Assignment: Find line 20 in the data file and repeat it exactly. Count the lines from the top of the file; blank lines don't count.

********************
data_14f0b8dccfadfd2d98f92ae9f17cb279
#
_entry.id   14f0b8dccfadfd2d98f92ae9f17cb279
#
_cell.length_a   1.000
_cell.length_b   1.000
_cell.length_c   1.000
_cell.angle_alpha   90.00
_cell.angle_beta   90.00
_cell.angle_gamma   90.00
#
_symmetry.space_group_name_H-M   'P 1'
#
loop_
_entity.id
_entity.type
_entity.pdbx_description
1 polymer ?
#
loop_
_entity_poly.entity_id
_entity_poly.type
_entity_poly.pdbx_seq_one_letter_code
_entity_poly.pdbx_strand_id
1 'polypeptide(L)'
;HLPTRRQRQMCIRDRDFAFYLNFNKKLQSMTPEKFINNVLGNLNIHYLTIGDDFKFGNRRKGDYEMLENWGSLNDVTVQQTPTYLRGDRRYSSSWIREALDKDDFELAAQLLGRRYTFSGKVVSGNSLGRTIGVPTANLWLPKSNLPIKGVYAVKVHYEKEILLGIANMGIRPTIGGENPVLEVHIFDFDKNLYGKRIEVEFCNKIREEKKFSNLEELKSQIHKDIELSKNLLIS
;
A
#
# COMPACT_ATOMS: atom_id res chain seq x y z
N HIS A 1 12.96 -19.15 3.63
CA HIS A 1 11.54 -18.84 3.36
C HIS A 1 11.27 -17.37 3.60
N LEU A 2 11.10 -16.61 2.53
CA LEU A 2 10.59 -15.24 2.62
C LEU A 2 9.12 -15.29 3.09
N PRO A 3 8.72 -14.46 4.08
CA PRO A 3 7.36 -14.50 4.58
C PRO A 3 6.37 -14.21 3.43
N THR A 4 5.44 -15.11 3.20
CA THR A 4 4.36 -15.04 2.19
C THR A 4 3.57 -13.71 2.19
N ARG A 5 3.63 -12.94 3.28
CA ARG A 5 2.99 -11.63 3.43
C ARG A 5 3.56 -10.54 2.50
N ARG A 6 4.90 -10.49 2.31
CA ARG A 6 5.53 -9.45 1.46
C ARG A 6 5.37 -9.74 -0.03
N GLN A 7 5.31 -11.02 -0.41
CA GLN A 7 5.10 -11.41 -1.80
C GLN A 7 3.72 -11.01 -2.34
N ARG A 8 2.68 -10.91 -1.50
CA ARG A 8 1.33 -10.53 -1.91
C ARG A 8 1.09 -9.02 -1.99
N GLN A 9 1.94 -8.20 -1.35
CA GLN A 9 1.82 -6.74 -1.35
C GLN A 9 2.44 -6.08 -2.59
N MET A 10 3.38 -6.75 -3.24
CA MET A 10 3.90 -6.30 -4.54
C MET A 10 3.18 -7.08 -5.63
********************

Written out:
loop_